One of my many goals for this year has been to expand my fitness palate. As a triathlete, a lot of my weekly workouts are super focused on the “basics” — swimming, biking and running and I don’t always have a ton of energy left over when it’s all said and done to do much else.
As a fitness instructor, I know the importance of strength training and mobility, as well as core support in movements. The challenge for me, and probably for many others like me, is just finding the time to do it all.
After doing a ton of research, I realized TRX exercises might be my solution. According to a number of different clinical studies, they found that the modality not only built strength, but it recruited more muscle fibers in the “core” than doing the same exercises outside of the suspended trainer.
English? You work your core when you do lots of TRX exercises. Being suspended in the air has a weird way of doing that to you.
To me, that translates into a triple threat: the mobility, strength training, and core work that I’m looking for in just a few short sessions each week.
If you’ve never tried a TRX class, I highly recommend checking one out. Knowledgeable instructors can guide you through the basics and give you a killer workout that will leave you wanting more.
If you have access to the straps, but not a class, or if you just want to crush your core (and the rest of your body) on your own time, check out this 5 movement series for today’s Fitness Friday feature!
TRX Exercises: A Full Body Workout
- Facing away from your anchor point, begin with your palms face down resting on your thighs, straps over your shoulders, feet together.
- Take a large step forward with one foot bending both legs to a 90-degree angle while at the same time raising your hands overhead into a Y shape.
- Tap your knee lightly to the ground, and then press off your heel driving through your glute and hamstring to bring your feet back together while at the same time engaging your arms and returning them to the starting position.
- Repeat on the opposite leg.
Row to Squat
- Facing the anchor point, extend your arms out fully, palms facing one another. Walk your feet forward to your desired starting point holding your core in a tight, straight line.
- Begin the movement by contracting your upper back, squeezing your shoulder blades together while bending your elbows to 90-degree angles against the side of your body rowing your body towards the anchor point. Extend the arms back to straight.
- Next, sit your glutes back and execute a squat as deep as you are comfortable. Drive through your heels and return to the starting position.
- Facing away from the anchor point with the straps over your shoulders, palms facing each other, and a slight bend in your elbow walk your feet back until you are in a plank position.
- Begin the movement by opening your palms slowly while keeping a slight bend in the elbows working to bring your hands just in front of being in line with your shoulders. Do not extend them behind your shoulders while in a weight-bearing position.
- Return to your starting position squeezing through your chest and biceps to complete the rep.
Glute and Hamstring Bicycles
- Lay on your back and place your heels in the stirrups. This movement is one that is easier the closer you are to your anchor point (so beginners should have their feet as close to directly below the anchor as possible). Pressing through your glutes and hamstrings, press your body up off the floor creating a straight line from your shoulder blades (still on the floor) to your heels.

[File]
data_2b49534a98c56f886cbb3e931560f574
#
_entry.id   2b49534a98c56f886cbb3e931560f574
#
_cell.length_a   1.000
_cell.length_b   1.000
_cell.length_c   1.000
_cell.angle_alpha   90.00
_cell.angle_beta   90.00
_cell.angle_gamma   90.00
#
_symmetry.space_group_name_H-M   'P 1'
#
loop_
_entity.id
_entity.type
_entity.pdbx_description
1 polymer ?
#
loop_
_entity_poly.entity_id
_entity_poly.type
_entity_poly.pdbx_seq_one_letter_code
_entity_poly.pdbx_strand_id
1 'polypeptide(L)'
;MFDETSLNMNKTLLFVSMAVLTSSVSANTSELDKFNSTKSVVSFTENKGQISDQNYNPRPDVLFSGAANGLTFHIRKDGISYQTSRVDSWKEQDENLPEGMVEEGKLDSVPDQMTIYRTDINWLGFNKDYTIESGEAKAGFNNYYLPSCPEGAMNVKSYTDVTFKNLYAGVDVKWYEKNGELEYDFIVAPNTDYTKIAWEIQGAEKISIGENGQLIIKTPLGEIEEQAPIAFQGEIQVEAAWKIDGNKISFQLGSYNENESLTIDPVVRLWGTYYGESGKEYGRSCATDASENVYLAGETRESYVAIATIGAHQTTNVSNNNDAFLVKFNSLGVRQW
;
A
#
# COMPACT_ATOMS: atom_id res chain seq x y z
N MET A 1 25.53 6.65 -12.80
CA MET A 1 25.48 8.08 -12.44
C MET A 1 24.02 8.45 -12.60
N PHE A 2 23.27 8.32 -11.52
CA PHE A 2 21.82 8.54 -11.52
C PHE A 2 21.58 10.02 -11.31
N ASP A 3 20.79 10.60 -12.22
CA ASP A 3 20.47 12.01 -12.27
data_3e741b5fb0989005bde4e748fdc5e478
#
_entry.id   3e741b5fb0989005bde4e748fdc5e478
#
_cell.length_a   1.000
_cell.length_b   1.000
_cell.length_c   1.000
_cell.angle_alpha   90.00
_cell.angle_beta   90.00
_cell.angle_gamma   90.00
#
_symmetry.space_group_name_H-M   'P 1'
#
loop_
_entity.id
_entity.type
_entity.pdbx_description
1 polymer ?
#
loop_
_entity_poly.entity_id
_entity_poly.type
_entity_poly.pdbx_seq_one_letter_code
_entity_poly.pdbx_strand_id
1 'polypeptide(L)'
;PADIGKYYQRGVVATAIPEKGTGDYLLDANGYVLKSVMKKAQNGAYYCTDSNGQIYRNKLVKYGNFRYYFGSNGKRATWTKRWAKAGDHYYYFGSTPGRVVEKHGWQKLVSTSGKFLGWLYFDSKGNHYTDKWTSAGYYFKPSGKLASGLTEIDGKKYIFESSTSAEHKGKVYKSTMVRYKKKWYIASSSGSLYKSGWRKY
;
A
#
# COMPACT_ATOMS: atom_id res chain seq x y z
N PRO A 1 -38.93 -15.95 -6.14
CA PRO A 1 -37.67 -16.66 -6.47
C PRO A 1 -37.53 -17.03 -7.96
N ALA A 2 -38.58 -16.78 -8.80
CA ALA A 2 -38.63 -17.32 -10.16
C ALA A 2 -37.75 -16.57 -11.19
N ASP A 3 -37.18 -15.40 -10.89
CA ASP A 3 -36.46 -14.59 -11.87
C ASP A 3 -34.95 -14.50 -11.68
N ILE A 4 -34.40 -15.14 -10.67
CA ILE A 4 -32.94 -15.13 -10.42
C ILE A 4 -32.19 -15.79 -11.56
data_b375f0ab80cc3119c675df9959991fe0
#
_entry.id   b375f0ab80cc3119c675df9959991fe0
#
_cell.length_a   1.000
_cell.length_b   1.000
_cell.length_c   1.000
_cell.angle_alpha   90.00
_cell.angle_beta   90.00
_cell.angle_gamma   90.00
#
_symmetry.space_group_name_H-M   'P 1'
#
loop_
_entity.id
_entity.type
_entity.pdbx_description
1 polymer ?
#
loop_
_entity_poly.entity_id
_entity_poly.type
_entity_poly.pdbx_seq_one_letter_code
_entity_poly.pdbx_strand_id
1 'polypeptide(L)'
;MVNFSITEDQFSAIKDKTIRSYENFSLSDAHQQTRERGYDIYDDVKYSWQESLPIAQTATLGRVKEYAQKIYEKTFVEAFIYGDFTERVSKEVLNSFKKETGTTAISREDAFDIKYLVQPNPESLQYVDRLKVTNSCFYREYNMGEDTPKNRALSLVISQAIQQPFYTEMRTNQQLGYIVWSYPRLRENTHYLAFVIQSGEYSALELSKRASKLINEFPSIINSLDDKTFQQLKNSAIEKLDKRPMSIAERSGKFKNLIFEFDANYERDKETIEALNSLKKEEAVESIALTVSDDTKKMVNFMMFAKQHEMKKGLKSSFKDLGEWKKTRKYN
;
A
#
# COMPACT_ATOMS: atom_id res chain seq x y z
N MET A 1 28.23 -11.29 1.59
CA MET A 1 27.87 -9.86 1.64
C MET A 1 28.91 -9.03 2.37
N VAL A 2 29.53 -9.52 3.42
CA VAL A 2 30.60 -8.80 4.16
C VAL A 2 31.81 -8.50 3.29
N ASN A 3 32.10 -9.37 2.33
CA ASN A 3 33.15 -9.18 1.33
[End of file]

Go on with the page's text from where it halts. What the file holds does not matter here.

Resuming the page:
- Holding your core tight, begin the movement by slowly bending one knee and bicycling it in, then extending back out. Repeat with the opposite leg.
- Remember during this movement to keep the straight line engaged and your glutes high.
- *Alternate movement- this can be modified to a glute bridge if needed.
TRX Mountain Climber
- Laying on your stomach, place your toes in the stirrups. Tighten your core as you push yourself up onto your hands into the top of a push-up position with your feet suspended.
- From here, drive one knee towards your chest exhaling as that knee comes forward. Press it back into your plank and repeat with the opposite knee.
Remember, with most TRX movements, the closer your feet are to the anchor point the more difficult the movement will be.
To really make the most of this full-body workout, we recommend doing the movements together as a high-intensity interval circuit.
For each movement, you’ll do 45 seconds of work and then have 15 seconds of rest where you’ll be transitioning your position to the next movement. You’ll do this for five rounds total with a 1-minute rest between rounds for a 30-minute core blaster.
I recommend taking a moment to practice a few reps of each movement during your warm up, especially paying attention to how to get your feet secured in and out of the cages so that when the time comes, you’re able to get everything situated during your 15-second break.
An awesome workout isn’t complete without a great playlist, so here’s our suggestion for 30 minutes of pumping beats to keep up with your racing heart rate!
- It Takes Two — Rob Base and DJ EZ Rock
- Harder Better Faster Stronger — Daft Punk
- Bangarang (feat. Sirah) — Skillrex
- Turn Down for What — DJ Snake and Lil Jon
- Light it Up (feat Nyla & Fuse ODG) — Major Lazer
- Sweat — Snoop Dogg & David Guetta